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PGA caddies and players can access Twitter in China

Mark Dreyer
DA Points

DA Points

Many of the world’s top golfers are in Shanghai right now for the HSBC Champions – an official event of both the European and PGA Tours – so the world’s golfing media are paying attention. And golfers like to tweet: Jason Dufner starting the whole #dufnering meme earlier this year, Ian Poulter likes to talk about his car collection, Rory McIlroy writes messages to his (possibly now ex-) girlfriend tennis star Caroline Wozniacki, Tiger Woods announced he was seeing Lindsay Vonn on social media and so on.

But China, as we know, has these rules about silly matters like Facebook and Twitter. It is also, as we know, not exactly hard to bypass those rules using a VPN. But apparently that is still news to many in the west, judging by this article from Golf Digest, titled “PGA Tour golfer D.A. Points and caddie Kip Henley are defying the Chinese government”.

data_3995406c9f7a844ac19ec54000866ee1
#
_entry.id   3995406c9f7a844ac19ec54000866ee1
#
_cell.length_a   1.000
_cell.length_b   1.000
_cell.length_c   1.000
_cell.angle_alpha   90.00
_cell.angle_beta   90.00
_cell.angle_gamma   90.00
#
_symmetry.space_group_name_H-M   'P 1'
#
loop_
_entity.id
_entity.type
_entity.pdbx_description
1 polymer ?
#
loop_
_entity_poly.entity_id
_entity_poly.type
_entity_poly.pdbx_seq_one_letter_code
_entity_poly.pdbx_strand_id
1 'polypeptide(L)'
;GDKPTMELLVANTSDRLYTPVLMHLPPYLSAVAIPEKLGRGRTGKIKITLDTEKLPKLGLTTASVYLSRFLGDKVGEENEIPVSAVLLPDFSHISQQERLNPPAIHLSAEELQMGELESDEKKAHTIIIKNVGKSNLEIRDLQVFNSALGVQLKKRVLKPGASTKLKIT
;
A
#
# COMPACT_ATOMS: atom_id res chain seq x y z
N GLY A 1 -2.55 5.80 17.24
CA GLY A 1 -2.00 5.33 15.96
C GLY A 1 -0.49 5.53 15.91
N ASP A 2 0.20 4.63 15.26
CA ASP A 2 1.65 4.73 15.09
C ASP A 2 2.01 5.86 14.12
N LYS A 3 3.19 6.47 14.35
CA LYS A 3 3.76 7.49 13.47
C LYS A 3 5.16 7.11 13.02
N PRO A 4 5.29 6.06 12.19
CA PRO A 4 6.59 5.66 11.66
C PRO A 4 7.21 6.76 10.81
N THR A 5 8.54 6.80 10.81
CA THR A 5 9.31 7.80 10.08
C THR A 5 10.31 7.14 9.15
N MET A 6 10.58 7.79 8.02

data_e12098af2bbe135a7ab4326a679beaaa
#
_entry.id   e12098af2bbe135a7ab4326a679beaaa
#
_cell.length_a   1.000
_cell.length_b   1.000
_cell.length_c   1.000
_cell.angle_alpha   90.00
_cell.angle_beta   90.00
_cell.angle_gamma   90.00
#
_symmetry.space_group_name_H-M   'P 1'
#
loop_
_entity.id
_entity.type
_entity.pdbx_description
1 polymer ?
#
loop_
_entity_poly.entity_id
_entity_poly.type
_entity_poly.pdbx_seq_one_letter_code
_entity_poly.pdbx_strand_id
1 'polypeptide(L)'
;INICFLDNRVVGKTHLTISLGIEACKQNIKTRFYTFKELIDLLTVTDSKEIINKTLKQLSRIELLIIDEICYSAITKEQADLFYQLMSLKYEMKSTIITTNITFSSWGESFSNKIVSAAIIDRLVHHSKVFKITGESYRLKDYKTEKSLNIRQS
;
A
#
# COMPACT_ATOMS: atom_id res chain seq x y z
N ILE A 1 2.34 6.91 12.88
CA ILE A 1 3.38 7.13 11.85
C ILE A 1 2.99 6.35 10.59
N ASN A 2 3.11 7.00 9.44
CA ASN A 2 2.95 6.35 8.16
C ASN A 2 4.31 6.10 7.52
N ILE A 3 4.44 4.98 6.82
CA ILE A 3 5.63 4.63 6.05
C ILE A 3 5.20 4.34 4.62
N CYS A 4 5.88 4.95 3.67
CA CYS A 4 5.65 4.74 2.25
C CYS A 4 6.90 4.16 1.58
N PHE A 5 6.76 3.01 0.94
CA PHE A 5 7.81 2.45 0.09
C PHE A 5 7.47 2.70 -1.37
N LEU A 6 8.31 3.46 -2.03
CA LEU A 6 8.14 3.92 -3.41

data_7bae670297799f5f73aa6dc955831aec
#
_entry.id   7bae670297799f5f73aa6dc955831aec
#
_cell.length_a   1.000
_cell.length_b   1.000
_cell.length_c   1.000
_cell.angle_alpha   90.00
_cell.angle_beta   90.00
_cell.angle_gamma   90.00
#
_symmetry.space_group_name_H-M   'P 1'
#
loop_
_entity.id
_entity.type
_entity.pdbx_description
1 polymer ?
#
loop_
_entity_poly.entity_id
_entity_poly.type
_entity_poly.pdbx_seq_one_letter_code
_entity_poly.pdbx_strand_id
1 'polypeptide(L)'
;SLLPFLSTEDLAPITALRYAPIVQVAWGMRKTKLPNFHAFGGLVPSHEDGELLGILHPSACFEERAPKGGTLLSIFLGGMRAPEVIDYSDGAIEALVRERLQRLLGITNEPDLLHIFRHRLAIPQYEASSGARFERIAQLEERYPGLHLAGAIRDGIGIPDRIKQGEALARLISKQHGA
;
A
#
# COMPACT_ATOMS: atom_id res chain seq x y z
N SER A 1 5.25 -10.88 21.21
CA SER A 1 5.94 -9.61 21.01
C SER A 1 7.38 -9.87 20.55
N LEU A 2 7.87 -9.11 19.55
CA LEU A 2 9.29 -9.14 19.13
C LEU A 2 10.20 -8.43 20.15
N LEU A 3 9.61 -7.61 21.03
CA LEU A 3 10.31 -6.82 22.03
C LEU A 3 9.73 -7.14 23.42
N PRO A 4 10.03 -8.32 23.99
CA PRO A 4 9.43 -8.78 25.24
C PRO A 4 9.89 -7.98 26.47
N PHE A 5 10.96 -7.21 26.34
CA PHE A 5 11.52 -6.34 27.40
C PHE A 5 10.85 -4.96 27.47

Here’s how Luke Kerr-Dineen’s article starts:

PGA Tour golfer D.A. Points and celebrity (celebrity?) caddie Kip Henley are succeeding where millions of Chinese activists, dissidents, and average citizens have failed. They are tweeting from China.

Because, as we know, no Chinese activists or dissidents have ever figured out how to use Twitter. It continues:

Twitter.com is one of the many social media sites blocked in China, where the internet is subject to intense regulations by its government. Some citizens find a way to continue using Twitter anyway, although most stick to Weibo.com, the Chinese equivalent of the micro-blogging site. But not Points and Henley! It seems, for the time being at least, not even a foreign totalitarian quasi-communist regime can suppress their voice.

Yay for Points and Henley! Sticking it to the totalitarian regime with tweets like this from Henley:

2nites now I watched The Worlds Most Interesting Man sit at the bar by himself enjoying a Cuban. He would get spots in every bar beer bets.

OK so it’s (sort of) a joke piece, but it – and the comments underneath – do a fine job in showing what a blinkered view of China the west still has. Is Twitter blocked in China? Yes. Should you fear for your life if you use it there? Er, no. The name of the blog is “Local Knowledge”. Not so much.


Edited by Staff Editor

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